We recently reported that astronauts on board the International Space Station said they saw strange lights in space. NASA has discovered these were incredibly high auroras, produced by the recent solar storms, although they still don't know how this was possible.
Auroras are usually only seen from Earth, close to the poles. They are generated by solar storms, and with space storms at a historical high, people recently saw auroras in 49 states. But until the recent astronaut reports, researchers didn't realize they could also be seen from space.
Auroras are usually about 60 miles up and the ISS is about 250 miles above the Earth's surface, so these recent auroras were much higher than usual. In space.com, Robert Roy Britt quotes physicist Bernard Jackson as saying, "It's a mystery. This is far higher than anyone had ever expected."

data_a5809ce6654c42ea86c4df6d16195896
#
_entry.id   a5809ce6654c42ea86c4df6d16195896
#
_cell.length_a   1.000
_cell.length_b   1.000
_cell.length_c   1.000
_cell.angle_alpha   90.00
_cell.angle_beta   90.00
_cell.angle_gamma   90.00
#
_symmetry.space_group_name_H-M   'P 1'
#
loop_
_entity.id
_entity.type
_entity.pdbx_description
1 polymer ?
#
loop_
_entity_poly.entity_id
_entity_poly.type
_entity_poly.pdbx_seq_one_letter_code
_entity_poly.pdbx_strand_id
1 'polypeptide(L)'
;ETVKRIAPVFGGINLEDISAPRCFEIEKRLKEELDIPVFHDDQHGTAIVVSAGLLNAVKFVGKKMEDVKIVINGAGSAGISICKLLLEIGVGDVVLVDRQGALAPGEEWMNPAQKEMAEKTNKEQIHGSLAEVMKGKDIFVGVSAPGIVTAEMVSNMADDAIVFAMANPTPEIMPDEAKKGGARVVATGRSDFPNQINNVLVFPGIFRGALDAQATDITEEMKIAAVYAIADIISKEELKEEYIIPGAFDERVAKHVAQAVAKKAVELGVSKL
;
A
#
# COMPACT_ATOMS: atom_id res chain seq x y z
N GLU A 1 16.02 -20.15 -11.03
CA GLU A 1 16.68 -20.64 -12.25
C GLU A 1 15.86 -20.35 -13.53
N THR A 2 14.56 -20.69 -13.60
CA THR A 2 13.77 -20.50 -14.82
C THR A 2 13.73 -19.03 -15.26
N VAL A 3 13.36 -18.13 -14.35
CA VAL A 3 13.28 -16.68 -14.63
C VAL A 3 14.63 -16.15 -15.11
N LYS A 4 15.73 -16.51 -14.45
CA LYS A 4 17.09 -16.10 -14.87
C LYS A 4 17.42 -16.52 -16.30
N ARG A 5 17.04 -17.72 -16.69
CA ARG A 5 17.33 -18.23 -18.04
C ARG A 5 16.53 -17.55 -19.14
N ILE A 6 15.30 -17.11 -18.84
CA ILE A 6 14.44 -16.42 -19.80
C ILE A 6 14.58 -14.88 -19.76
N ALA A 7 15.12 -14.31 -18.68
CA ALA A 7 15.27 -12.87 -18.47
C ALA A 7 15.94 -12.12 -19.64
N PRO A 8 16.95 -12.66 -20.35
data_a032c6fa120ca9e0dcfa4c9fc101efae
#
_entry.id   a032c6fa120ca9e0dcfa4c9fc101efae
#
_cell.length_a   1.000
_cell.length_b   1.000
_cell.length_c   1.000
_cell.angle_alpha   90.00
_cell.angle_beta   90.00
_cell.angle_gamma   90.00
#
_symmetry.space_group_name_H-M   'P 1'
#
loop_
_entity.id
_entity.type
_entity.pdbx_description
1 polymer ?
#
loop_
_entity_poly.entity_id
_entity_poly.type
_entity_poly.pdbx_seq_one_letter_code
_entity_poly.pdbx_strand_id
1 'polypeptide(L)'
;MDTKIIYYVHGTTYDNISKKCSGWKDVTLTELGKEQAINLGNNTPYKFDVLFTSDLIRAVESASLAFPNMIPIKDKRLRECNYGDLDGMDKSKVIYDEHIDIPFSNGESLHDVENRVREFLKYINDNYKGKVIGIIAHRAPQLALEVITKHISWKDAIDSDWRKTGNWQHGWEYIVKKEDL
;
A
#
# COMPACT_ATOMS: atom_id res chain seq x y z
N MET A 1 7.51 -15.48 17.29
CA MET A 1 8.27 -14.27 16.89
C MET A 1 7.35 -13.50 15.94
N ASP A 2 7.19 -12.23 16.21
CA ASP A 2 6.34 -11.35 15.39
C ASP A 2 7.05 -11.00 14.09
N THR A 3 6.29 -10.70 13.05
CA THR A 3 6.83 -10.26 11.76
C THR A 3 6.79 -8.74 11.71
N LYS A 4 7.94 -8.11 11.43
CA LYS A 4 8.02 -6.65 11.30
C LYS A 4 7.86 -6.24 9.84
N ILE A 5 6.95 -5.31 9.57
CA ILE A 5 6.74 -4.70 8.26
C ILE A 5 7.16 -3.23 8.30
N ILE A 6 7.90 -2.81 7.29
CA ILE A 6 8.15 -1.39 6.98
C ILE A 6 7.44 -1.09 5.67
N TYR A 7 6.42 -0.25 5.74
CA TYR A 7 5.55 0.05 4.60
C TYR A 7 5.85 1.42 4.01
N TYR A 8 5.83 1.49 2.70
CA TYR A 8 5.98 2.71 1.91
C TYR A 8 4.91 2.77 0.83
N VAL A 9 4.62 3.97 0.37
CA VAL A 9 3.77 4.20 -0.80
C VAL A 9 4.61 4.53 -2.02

The high level of solar activity in November knocked out satellites, caused airplanes to change their routes, affected the electronics on the Mars Odyssey probe and may have caused the failure of Japan's Mars mission.
William Henry solves mysteries about what ancient human history was really all about. Don't miss his interview with Whitley on this week's Dreamland.
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